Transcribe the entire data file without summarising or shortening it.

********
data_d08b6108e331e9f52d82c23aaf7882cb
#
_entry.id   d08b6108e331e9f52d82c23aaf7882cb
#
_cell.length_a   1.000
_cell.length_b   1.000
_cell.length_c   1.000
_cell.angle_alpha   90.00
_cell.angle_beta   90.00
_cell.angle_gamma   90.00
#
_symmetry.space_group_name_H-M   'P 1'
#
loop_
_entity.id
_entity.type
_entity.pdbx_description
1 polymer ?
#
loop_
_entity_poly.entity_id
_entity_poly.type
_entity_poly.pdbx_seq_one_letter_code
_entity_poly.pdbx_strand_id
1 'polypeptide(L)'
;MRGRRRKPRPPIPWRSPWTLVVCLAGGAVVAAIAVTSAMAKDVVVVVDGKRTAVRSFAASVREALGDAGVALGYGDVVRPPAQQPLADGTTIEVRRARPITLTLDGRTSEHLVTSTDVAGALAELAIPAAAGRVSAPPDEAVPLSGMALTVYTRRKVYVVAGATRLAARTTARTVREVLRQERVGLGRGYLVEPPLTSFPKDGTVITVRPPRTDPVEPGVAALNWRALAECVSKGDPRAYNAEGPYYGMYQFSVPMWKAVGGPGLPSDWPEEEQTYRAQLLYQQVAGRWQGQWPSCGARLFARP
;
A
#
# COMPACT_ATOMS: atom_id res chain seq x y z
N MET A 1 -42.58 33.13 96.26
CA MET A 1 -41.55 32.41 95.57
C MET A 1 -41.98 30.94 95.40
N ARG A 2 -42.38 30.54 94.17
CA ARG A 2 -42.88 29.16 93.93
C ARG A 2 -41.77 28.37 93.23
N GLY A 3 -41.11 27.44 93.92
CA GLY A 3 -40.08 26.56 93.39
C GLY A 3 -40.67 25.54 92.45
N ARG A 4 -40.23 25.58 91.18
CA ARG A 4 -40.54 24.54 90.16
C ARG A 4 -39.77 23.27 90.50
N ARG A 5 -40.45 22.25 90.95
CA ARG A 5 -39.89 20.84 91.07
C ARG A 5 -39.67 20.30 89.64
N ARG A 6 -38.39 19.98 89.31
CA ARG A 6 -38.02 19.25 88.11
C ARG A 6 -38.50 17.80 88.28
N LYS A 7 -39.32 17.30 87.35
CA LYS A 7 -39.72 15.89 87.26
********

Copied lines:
data_d08b6108e331e9f52d82c23aaf7882cb
#
_entry.id   d08b6108e331e9f52d82c23aaf7882cb
#
_cell.length_a   1.000
_cell.length_b   1.000
_cell.length_c   1.000
_cell.angle_alpha   90.00
_cell.angle_beta   90.00
_cell.angle_gamma   90.00
#
_symmetry.space_group_name_H-M   'P 1'
#
loop_
_entity.id
_entity.type
_entity.pdbx_description
1 polymer ?
#
loop_
_entity_poly.entity_id
_entity_poly.type
_entity_poly.pdbx_seq_one_letter_code
_entity_poly.pdbx_strand_id
1 'polypeptide(L)'
;MRGRRRKPRPPIPWRSPWTLVVCLAGGAVVAAIAVTSAMAKDVVVVVDGKRTAVRSFAASVREALGDAGVALGYGDVVRPPAQQPLADGTTIEVRRARPITLTLDGRTSEHLVTSTDVAGALAELAIPAAAGRVSAPPDEAVPLSGMALTVYTRRKVYVVAGATRLAARTTARTVREVLRQERVGLGRGYLVEPPLTSFPKDGTVITVRPPRTDPVEPGVAALNWRALAECVSKGDPRAYNAEGPYYGMYQFSVPMWKAVGGPGLPSDWPEEEQTYRAQLLYQQVAGRWQGQWPSCGARLFARP
;
A
#
# COMPACT_ATOMS: atom_id res chain seq x y z
N MET A 1 -42.58 33.13 96.26
CA MET A 1 -41.55 32.41 95.57
C MET A 1 -41.98 30.94 95.40
N ARG A 2 -42.38 30.54 94.17
CA ARG A 2 -42.88 29.16 93.93
C ARG A 2 -41.77 28.37 93.23
N GLY A 3 -41.11 27.44 93.92
CA GLY A 3 -40.08 26.56 93.39
C GLY A 3 -40.67 25.54 92.45
N ARG A 4 -40.23 25.58 91.18
CA ARG A 4 -40.54 24.54 90.16
C ARG A 4 -39.77 23.27 90.50
N ARG A 5 -40.45 22.25 90.95
CA ARG A 5 -39.89 20.84 91.07
C ARG A 5 -39.67 20.30 89.64
N ARG A 6 -38.39 19.98 89.31
CA ARG A 6 -38.02 19.25 88.11
C ARG A 6 -38.50 17.80 88.28
N LYS A 7 -39.32 17.30 87.35
CA LYS A 7 -39.72 15.89 87.26